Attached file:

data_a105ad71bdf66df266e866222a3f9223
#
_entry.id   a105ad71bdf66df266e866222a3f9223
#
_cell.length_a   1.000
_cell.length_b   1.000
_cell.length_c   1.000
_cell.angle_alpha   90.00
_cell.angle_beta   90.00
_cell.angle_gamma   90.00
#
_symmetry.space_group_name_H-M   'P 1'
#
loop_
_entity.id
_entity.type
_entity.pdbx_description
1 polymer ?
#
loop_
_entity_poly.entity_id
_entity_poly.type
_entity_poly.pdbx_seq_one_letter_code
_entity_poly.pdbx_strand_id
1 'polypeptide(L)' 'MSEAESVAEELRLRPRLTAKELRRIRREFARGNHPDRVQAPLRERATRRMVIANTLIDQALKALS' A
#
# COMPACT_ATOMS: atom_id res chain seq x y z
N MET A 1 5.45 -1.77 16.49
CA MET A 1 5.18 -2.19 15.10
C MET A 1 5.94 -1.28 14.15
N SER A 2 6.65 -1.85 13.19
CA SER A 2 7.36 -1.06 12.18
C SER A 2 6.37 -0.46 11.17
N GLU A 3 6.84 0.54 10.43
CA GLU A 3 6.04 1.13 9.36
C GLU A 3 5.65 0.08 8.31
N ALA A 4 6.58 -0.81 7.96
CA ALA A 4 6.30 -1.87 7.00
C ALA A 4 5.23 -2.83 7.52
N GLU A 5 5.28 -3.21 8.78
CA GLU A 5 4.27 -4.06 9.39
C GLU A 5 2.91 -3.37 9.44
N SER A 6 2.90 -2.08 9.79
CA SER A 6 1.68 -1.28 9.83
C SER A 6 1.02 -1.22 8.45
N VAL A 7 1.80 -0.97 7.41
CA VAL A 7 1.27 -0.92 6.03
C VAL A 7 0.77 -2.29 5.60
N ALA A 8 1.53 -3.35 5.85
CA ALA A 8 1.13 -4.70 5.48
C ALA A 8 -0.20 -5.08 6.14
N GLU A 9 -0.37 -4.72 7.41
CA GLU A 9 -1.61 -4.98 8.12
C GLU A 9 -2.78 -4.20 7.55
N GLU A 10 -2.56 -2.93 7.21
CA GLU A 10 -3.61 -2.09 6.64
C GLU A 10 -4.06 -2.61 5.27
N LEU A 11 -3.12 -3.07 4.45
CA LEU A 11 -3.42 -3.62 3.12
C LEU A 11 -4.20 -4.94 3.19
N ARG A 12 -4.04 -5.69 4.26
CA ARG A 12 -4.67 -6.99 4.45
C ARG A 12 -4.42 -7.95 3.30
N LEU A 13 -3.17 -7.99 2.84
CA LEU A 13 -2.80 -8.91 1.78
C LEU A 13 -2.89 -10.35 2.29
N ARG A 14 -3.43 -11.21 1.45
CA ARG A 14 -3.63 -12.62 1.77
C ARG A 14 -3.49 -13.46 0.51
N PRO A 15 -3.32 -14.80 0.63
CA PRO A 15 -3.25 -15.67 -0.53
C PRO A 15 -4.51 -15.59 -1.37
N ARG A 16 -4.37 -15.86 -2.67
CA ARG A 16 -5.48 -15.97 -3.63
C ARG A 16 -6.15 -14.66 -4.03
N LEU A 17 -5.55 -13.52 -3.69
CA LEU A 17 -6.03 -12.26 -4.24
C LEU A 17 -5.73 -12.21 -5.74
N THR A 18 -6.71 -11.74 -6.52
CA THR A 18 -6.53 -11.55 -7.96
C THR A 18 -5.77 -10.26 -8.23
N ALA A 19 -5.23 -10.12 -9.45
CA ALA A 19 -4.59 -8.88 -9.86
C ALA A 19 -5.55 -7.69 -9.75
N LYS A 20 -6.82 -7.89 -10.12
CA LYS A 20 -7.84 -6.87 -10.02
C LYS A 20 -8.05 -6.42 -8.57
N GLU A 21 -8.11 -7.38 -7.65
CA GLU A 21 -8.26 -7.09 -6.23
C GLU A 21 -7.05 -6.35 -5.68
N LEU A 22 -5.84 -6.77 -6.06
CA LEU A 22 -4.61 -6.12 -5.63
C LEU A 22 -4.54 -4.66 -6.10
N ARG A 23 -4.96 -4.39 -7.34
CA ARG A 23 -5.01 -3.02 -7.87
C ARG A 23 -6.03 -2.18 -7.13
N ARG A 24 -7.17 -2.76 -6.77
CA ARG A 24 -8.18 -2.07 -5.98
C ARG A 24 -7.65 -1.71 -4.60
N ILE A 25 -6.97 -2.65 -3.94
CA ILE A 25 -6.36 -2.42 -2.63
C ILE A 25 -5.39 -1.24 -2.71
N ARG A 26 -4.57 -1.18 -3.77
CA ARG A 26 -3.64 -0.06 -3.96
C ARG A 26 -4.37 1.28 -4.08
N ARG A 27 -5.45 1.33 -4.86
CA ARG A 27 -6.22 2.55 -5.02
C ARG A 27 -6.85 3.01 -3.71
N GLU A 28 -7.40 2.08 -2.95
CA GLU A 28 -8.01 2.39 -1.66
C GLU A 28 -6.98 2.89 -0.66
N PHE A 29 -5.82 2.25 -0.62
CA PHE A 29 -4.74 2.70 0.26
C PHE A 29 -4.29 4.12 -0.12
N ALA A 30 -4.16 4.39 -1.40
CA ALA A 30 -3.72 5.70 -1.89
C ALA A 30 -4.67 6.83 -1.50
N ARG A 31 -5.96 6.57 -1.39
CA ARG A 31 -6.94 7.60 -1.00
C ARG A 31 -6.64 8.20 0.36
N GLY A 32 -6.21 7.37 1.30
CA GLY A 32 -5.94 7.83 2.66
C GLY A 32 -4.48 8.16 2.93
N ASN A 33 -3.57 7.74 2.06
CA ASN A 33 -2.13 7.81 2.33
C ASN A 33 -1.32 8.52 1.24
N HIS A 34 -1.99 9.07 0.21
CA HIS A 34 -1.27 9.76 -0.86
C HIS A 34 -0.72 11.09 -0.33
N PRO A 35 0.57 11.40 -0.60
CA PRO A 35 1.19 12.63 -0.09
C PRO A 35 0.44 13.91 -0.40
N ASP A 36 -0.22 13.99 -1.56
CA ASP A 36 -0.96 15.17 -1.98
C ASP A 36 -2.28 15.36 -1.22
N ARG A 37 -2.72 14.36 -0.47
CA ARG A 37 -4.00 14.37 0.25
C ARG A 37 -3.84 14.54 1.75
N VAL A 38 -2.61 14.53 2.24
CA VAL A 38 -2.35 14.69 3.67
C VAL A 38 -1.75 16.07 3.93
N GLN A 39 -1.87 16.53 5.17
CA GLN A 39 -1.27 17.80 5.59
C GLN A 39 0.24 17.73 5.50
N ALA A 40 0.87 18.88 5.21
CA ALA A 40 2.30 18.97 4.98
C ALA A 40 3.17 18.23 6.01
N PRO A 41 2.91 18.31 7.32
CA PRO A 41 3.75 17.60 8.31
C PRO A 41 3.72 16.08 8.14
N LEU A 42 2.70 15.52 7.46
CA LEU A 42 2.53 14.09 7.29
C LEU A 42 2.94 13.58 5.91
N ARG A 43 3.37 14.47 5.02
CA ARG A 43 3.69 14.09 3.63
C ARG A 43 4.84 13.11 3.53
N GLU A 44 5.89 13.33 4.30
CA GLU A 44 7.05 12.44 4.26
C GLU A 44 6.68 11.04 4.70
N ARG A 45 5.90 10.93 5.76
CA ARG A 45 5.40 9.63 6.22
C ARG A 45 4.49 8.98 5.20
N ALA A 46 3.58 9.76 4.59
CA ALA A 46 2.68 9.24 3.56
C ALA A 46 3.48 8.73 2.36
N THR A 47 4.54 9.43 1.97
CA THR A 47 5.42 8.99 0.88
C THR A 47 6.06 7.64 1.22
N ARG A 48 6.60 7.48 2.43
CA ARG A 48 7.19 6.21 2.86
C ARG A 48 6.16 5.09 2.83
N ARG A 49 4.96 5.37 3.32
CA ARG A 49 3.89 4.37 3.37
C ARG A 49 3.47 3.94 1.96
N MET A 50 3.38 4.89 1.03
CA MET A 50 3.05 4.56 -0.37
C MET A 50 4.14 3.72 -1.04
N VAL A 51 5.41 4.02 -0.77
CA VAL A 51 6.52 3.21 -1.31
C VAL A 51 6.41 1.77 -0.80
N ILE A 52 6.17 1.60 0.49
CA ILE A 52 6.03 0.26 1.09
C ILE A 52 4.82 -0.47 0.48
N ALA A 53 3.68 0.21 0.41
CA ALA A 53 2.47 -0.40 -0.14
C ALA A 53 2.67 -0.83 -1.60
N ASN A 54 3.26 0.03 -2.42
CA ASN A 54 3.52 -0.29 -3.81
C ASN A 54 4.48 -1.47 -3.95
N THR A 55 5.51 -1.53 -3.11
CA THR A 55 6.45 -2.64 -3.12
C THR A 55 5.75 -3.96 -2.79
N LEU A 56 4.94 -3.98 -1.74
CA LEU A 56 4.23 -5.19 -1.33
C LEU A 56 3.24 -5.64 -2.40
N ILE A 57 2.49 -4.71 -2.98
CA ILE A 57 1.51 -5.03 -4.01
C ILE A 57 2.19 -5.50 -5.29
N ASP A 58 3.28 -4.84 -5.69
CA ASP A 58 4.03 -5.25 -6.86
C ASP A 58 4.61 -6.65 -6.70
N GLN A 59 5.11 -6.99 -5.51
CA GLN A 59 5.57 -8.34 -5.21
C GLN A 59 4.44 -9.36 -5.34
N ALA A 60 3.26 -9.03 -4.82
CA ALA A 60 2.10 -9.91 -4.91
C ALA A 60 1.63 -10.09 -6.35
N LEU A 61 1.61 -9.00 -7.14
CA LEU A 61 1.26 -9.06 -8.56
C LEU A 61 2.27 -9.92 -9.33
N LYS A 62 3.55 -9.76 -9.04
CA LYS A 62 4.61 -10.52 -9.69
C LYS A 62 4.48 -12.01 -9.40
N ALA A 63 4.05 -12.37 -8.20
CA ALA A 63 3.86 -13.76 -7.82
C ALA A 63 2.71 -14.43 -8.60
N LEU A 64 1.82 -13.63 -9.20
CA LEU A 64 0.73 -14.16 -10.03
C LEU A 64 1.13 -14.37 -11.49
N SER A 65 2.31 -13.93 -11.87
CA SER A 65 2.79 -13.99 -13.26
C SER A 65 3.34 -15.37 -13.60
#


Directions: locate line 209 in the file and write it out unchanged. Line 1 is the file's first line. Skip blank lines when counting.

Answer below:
CA LEU A 61 1.26 -9.06 -8.56